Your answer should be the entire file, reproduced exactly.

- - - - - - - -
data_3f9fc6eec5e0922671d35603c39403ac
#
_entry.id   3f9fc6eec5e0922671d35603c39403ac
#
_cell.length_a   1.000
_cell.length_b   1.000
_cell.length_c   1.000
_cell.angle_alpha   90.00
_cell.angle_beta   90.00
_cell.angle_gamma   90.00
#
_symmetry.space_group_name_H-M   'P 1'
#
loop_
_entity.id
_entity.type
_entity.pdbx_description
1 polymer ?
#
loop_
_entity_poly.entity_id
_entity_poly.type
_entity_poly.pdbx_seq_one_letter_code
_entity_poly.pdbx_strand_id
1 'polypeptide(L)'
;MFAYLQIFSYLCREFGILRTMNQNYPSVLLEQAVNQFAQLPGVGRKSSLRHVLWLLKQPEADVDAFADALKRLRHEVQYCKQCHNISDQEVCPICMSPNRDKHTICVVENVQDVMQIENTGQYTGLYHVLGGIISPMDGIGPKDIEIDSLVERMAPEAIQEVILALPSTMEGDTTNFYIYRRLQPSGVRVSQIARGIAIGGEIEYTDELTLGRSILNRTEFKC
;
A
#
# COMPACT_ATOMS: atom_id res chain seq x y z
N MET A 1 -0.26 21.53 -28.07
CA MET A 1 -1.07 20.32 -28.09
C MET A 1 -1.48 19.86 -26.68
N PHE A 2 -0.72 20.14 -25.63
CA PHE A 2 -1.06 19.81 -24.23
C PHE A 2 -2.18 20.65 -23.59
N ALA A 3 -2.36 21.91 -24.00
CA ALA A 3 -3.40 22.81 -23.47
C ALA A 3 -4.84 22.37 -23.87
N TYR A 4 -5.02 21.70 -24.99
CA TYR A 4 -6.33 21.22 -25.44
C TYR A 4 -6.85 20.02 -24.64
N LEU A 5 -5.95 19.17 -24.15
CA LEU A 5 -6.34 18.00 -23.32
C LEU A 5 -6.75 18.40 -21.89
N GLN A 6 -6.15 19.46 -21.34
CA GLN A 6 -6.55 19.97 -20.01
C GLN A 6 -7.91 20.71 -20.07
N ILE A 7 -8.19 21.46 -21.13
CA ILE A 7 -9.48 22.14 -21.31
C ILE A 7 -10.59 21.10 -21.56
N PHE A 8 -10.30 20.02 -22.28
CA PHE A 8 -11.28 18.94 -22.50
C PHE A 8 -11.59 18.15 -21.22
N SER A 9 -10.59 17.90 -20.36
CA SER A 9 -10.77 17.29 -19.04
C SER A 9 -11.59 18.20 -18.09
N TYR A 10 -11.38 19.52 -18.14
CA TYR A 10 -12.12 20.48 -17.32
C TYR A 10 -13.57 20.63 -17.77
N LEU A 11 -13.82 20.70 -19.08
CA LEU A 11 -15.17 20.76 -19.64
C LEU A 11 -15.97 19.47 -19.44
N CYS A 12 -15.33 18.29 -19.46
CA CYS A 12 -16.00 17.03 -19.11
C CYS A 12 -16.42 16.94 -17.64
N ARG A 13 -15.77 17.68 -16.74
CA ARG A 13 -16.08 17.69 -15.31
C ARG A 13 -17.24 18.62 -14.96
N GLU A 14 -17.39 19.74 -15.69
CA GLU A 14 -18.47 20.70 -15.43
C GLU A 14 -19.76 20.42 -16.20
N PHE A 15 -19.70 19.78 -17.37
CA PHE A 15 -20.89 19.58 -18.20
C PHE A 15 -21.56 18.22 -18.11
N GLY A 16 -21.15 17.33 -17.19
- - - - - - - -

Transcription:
data_3f9fc6eec5e0922671d35603c39403ac
#
_entry.id   3f9fc6eec5e0922671d35603c39403ac
#
_cell.length_a   1.000
_cell.length_b   1.000
_cell.length_c   1.000
_cell.angle_alpha   90.00
_cell.angle_beta   90.00
_cell.angle_gamma   90.00
#
_symmetry.space_group_name_H-M   'P 1'
#
loop_
_entity.id
_entity.type
_entity.pdbx_description
1 polymer ?
#
loop_
_entity_poly.entity_id
_entity_poly.type
_entity_poly.pdbx_seq_one_letter_code
_entity_poly.pdbx_strand_id
1 'polypeptide(L)'
;MFAYLQIFSYLCREFGILRTMNQNYPSVLLEQAVNQFAQLPGVGRKSSLRHVLWLLKQPEADVDAFADALKRLRHEVQYCKQCHNISDQEVCPICMSPNRDKHTICVVENVQDVMQIENTGQYTGLYHVLGGIISPMDGIGPKDIEIDSLVERMAPEAIQEVILALPSTMEGDTTNFYIYRRLQPSGVRVSQIARGIAIGGEIEYTDELTLGRSILNRTEFKC
;
A
#
# COMPACT_ATOMS: atom_id res chain seq x y z
N MET A 1 -0.26 21.53 -28.07
CA MET A 1 -1.07 20.32 -28.09
C MET A 1 -1.48 19.86 -26.68
N PHE A 2 -0.72 20.14 -25.63
CA PHE A 2 -1.06 19.81 -24.23
C PHE A 2 -2.18 20.65 -23.59
N ALA A 3 -2.36 21.91 -24.00
CA ALA A 3 -3.40 22.81 -23.47
C ALA A 3 -4.84 22.37 -23.87
N TYR A 4 -5.02 21.70 -24.99
CA TYR A 4 -6.33 21.22 -25.44
C TYR A 4 -6.85 20.02 -24.64
N LEU A 5 -5.95 19.17 -24.15
CA LEU A 5 -6.34 18.00 -23.32
C LEU A 5 -6.75 18.40 -21.89
N GLN A 6 -6.15 19.46 -21.34
CA GLN A 6 -6.55 19.97 -20.01
C GLN A 6 -7.91 20.71 -20.07
N ILE A 7 -8.19 21.46 -21.13
CA ILE A 7 -9.48 22.14 -21.31
C ILE A 7 -10.59 21.10 -21.56
N PHE A 8 -10.30 20.02 -22.28
CA PHE A 8 -11.28 18.94 -22.50
C PHE A 8 -11.59 18.15 -21.22
N SER A 9 -10.59 17.90 -20.36
CA SER A 9 -10.77 17.29 -19.04
C SER A 9 -11.59 18.20 -18.09
N TYR A 10 -11.38 19.52 -18.14
CA TYR A 10 -12.12 20.48 -17.32
C TYR A 10 -13.57 20.63 -17.77
N LEU A 11 -13.82 20.70 -19.08
CA LEU A 11 -15.17 20.76 -19.64
C LEU A 11 -15.97 19.47 -19.44
N CYS A 12 -15.33 18.29 -19.46
CA CYS A 12 -16.00 17.03 -19.11
C CYS A 12 -16.42 16.94 -17.64
N ARG A 13 -15.77 17.68 -16.74
CA ARG A 13 -16.08 17.69 -15.31
C ARG A 13 -17.24 18.62 -14.96
N GLU A 14 -17.39 19.74 -15.69
CA GLU A 14 -18.47 20.70 -15.43
C GLU A 14 -19.76 20.42 -16.20
N PHE A 15 -19.70 19.78 -17.37
CA PHE A 15 -20.89 19.58 -18.20
C PHE A 15 -21.56 18.22 -18.11
N GLY A 16 -21.15 17.33 -17.19